We took a look at a list of goals for the entire Thunder team a couple weeks ago. But let’s get detailed. Let’s get specific. I’m going to dig in and hit on some individual goals for a few players that would define a successful season. So what meters for success should we set for James Harden?
Average at least 25 minutes a game. The top worry for every rookie is the haul of 82 games. It terrifies them. And so for a guy like Harden, not only do we want him to stay healthy, but we want him to be able to take the wear and tear of a season and still be able to play 25-30 good minutes each night. The Thunder’s track record shows they want to let rookies play. Russell Westbrook was seeing legit minutes from opening night on. Kevin Durant and Jeff Green were linchpins for the team in 2007. So there’s a willingness to let rookies play as long as they’re productive. So if Harden is seeing 25 minutes a night that means he’s doing something good.
Knock down open 3s consistently. And by consistently I mean like at least 37 percent of the time. He showed in Summer League that he can hit 3s. He’s not going to shoot a ton of them, but he’ll go 1-2 or 2-5 on a pretty consistent basis methinks. With all the penetration Westbrook will do, a lot of kickouts should be available to Harden. The key is making the shot. That’s something OKC missed (get it? harf harf harf) last year and by missed, I mean like last in the league in 3-point shooting.
Average four assists a game. One of Harden’s slickest talents is his extremely solid passing ability. He control his body very well and finds teammates like a point guard. Coupled with Westbrook, that makes for some excited offensive openings. Four assists a game might be a bit high, but I think the opportunities will be there. He’s got guys that can make shots, it’s just a matter of him creating those opportunities.
Finish in the top three in Rookie of the Year voting. I truly think Harden has a good chance to win it. Blake Griffin is going to because well, he’s bloody awesome. But Harden should have a chance. If all goes well he should finish second, but a top three finish would be excellent because there’s a bunch of other good rookies out there. I mean Westbrook finished fourth last year and he had a fantastic rookie season. So a top three finish would not only bring a little more attention to OKC, but also help justify the pick to anyone who doubted Harden’s credentials.
Develop into a bonafide No. 2 option. If you haven’t heard by now, Kevin Durant is good. And by good, I mean like… gooooood. Teams are going to double and maybe even triple him. They’re going to push him around, bully him and try and frustrate the crap out of him. Teams are going to walk onto the court with this game plan: “Stop No. 35.” Now Russell Westbrook is a nice scorer, but he’s got to run the show. Jeff Green is more your utility man, not your second scorer. So when OKC took Harden with the third pick, not only was the Thunder trying to fill a gaping hole at 2-guard, but also trying to find a legit second option. There are going to be night’s KD is off or teams just lock him down. And the Thunder’s got to be able to turn somewhere. Just like how the Spurs can rely on Manu for 30 on a given night, OKC needs to be able to call on Harden the same way.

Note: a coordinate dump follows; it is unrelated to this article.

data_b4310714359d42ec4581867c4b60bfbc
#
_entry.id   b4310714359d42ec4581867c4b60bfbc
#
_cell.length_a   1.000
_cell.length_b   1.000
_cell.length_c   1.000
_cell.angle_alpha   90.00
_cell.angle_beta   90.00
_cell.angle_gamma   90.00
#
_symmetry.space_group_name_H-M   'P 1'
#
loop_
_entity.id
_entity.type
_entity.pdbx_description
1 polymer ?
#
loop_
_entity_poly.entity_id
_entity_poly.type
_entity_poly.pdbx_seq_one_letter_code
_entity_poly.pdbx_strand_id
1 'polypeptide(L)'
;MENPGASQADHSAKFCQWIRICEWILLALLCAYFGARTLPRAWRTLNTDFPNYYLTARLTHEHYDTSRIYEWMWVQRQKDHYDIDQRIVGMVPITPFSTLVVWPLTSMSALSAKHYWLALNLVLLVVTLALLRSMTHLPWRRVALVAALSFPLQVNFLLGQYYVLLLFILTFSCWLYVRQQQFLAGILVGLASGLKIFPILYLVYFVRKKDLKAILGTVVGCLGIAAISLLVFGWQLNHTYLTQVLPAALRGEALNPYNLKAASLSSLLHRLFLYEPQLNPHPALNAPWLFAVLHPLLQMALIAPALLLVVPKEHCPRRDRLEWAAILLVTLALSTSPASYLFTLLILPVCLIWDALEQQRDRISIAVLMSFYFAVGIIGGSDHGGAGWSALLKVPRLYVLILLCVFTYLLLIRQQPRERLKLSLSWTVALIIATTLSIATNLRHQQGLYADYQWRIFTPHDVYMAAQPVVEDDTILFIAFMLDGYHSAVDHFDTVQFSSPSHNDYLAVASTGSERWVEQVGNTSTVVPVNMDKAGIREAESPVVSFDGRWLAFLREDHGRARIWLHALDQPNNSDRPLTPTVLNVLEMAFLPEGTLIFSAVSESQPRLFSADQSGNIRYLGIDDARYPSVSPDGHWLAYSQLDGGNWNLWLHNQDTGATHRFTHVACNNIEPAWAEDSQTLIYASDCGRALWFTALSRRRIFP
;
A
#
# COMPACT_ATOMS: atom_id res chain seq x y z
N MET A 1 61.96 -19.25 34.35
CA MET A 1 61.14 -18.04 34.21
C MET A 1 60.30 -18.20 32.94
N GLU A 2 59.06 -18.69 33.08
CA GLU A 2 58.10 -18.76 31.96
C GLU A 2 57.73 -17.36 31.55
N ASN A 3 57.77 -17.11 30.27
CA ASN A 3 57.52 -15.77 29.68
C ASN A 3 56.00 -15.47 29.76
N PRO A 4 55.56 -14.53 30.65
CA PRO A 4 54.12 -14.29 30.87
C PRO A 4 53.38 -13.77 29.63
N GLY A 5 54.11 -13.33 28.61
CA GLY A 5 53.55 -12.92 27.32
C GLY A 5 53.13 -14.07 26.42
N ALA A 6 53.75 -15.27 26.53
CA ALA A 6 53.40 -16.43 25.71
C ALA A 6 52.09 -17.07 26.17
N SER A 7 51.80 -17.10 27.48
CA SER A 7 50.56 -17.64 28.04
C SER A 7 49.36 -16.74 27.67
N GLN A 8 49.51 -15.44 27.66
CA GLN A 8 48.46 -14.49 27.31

Have at least five 25 point games. This is really along the same lines as the above, but Harden appears to be a 12-15 point per game kind of dude. But he’s got to be able to open it up on some nights and carry the team offensively. He’s too good of a scorer not to. He will disappear some nights because 1) He’s a rookie and 2) Scorers do that sometimes, but he really needs to bust out and have some big nights.
Gel with his teammates. It’s no secret that KD, Uncle Jeff and Russ have quite a bond between the three of them. They are very close. While I’m sure Harden will be friends with everyone, it’s key for team chemistry to keep on the up and up and for Harden to fit in with the gang. This is such a young team that I could see some of the older vets having a hard time chemistrifying, but these young guys need to be pals. Hopefully by Christmas Harden is right in there with the other three.
Just be himself. Harden can’t try and come in and fix everything. He can’t walk in and make this team awesome all of a sudden. He’s part of the process and part of the plan. So he’s just got to be him. He’s got to create and hit open shots. He’s got to play solid defense and rebound. He’s got to pass and score. He’s got to just be James Harden and let everything else happen as it may. He can’t expect to turn everything around and try to score 20 a night. He’s a very, very good basketball player – when he’s playing like himself.
Ideal stats: 14.5 ppg, 4.0 apg, 3.5 rpg; 44 percent from the floor, 37 percent from 3. It’s going to be hard not to set the bar too high for Harden. We want him to do well and we want him to be that offensive force. But tempering expectation and understanding he’s a rookie is key. I think Harden is a potential 20 point per game kind of guy down the line, but not yet. He’s got to get his feet wet, learn a new system and adapt to a long season. He needs to score, but I don’t expect him to explode. Around 14 a game would be very nice (considering OKC got about six a game from shooting guards last year), but also a good number of assists and high efficiency numbers. A PER in the high teens is ideal because Harden at his best should be a very efficient player, but anything around 15 this season would mean he had a very good year.
Sound off Thunderfreaks. What are some goals to define a successful season for James Harden?